It’s been exactly one month and seven days since my college graduation. On commencement day I was excited to have FINALLY made it to April 29th, 2017. It wasn’t that I thought I couldn’t or wouldn’t make it this far, rather I was impatient in getting there. I had made it a personal goal and was determined to graduate in four years, and that’s what I did. I took on extra credits when needed and I dropped credits when needed, but if that was the case, I made sure to make them up in the summer. The ride to college is filled with winding and bumpy roads with a few straight shots here and there, but regardless, I was more concerned with reaching the destination. I used to judge those who took scenic routes whether it was by choice or by getting turned around. It wasn’t until I got closer to the
finish line that I realized it wasn’t a race. No matter which lane you prefer to drive in or the route you choose to take, the destination will always be there.
I’ve always been the type of person to prefer the end results rather than enjoy working and growing your way through a situation. (Are we there yet!?) I was so focused on making sure I graduated on time that when I did, I didn’t even celebrate the accomplishment. *Granted, I’m not one who desires to be celebrated with gifts, party’s or an abundance of recognition. But unlike some of my peers who took rest stops and had the opportunity to proclaim “I made it, and the journey to graduation was worth it!” I instead, took no breaks, complained the entire drive, and saw nothing but a long road ahead of me. It also didn’t help that my GPS took me through major construction sites with multiple detours and constant rerouting.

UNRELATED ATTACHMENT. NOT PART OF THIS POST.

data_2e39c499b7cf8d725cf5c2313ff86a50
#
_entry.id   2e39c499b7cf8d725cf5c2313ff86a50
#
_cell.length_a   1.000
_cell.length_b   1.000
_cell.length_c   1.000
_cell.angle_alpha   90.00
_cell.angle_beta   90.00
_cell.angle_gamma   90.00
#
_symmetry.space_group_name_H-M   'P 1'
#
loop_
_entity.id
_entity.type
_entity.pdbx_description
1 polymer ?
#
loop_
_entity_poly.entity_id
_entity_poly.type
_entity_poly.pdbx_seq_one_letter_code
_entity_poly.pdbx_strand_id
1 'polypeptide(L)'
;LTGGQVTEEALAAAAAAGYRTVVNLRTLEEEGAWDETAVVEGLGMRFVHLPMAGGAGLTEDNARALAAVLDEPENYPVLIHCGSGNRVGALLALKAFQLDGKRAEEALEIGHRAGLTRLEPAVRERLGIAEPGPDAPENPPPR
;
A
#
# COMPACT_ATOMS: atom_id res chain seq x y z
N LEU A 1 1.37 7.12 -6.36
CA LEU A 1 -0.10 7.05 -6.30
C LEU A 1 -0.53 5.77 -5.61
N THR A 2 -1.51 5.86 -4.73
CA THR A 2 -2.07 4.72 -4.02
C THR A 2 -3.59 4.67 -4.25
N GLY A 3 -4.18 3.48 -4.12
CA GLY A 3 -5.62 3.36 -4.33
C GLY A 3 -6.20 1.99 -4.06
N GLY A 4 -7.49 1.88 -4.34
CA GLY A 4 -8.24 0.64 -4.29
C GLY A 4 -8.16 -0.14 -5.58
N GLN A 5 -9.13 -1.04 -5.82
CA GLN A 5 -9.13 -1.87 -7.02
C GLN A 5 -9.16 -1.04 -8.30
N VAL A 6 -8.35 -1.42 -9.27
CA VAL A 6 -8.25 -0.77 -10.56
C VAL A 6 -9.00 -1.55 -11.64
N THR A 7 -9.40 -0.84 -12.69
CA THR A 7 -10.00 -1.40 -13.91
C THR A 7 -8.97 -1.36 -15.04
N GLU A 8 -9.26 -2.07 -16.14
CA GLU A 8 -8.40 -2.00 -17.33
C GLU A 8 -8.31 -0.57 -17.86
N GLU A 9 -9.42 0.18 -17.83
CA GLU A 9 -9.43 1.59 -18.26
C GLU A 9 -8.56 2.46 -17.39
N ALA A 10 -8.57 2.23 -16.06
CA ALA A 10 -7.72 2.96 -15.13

From Sophomore to Senior year I wrestled with the uncertainty of not knowing what I wanted to do post graduation. What the F%*K?! I strategically planned out these four years: declare one major and graduate on time. I ended up changing my major once (which most students do), but I was so sure the switch to Psychology would help me learn all I needed to become a counselor for all the debt I was putting myself in. Right?
Turns out, my desire to become a counselor was short-lived. In actuality, I was more drawn to the skills needed to become a counselor which could also be used in other areas; areas that involved my interests (communicating, writing, creating, and relationship building). However, I wasn’t going to change my major a second time. So, I decided to continue to declare Psychology, but trust me, I complained. A LOT (three years worth). But looking back, I made the right decision. Being in an uncomfortable space challenged me to figure out what I found to be desirable. I did an abundance of research and networking. My mind was constantly evolving the more I discovered who I was, what I liked, and what I aspired to do. Little did I know in the midst of all that construction, I was taking a scenic route. I just never stopped to look at the views around me. Today, I chose to revisit that route, and I made a promise to myself to appreciate the scenery: